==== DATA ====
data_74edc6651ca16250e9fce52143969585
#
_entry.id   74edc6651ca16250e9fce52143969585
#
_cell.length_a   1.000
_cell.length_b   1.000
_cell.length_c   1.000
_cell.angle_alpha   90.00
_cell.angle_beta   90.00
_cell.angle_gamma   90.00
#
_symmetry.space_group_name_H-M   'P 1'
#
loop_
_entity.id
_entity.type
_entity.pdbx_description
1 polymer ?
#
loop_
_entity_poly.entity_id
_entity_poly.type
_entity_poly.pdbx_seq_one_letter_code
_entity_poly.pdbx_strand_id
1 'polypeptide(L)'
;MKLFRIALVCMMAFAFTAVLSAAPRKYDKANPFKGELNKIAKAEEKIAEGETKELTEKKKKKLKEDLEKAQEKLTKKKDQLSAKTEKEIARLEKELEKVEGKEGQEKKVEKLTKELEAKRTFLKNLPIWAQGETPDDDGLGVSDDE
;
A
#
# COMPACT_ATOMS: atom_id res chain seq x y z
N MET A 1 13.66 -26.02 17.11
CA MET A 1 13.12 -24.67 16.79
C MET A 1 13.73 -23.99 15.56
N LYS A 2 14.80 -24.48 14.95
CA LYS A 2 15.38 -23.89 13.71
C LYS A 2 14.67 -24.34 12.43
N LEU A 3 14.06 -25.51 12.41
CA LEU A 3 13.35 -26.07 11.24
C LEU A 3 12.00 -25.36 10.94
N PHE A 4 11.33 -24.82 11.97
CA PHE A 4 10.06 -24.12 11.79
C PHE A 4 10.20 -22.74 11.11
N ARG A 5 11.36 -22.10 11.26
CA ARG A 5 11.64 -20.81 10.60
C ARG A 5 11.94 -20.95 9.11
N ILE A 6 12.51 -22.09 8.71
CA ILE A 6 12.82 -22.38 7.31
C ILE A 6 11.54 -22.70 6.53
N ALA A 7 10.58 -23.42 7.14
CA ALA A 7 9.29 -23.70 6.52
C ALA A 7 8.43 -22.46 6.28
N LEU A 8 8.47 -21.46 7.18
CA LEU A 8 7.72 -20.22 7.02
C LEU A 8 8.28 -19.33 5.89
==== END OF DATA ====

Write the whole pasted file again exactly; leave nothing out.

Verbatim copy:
data_74edc6651ca16250e9fce52143969585
#
_entry.id   74edc6651ca16250e9fce52143969585
#
_cell.length_a   1.000
_cell.length_b   1.000
_cell.length_c   1.000
_cell.angle_alpha   90.00
_cell.angle_beta   90.00
_cell.angle_gamma   90.00
#
_symmetry.space_group_name_H-M   'P 1'
#
loop_
_entity.id
_entity.type
_entity.pdbx_description
1 polymer ?
#
loop_
_entity_poly.entity_id
_entity_poly.type
_entity_poly.pdbx_seq_one_letter_code
_entity_poly.pdbx_strand_id
1 'polypeptide(L)'
;MKLFRIALVCMMAFAFTAVLSAAPRKYDKANPFKGELNKIAKAEEKIAEGETKELTEKKKKKLKEDLEKAQEKLTKKKDQLSAKTEKEIARLEKELEKVEGKEGQEKKVEKLTKELEAKRTFLKNLPIWAQGETPDDDGLGVSDDE
;
A
#
# COMPACT_ATOMS: atom_id res chain seq x y z
N MET A 1 13.66 -26.02 17.11
CA MET A 1 13.12 -24.67 16.79
C MET A 1 13.73 -23.99 15.56
N LYS A 2 14.80 -24.48 14.95
CA LYS A 2 15.38 -23.89 13.71
C LYS A 2 14.67 -24.34 12.43
N LEU A 3 14.06 -25.51 12.41
CA LEU A 3 13.35 -26.07 11.24
C LEU A 3 12.00 -25.36 10.94
N PHE A 4 11.33 -24.82 11.97
CA PHE A 4 10.06 -24.12 11.79
C PHE A 4 10.20 -22.74 11.11
N ARG A 5 11.36 -22.10 11.26
CA ARG A 5 11.64 -20.81 10.60
C ARG A 5 11.94 -20.95 9.11
N ILE A 6 12.51 -22.09 8.71
CA ILE A 6 12.82 -22.38 7.31
C ILE A 6 11.54 -22.70 6.53
N ALA A 7 10.58 -23.42 7.14
CA ALA A 7 9.29 -23.70 6.52
C ALA A 7 8.43 -22.46 6.28
N LEU A 8 8.47 -21.46 7.18
CA LEU A 8 7.72 -20.22 7.02
C LEU A 8 8.28 -19.33 5.89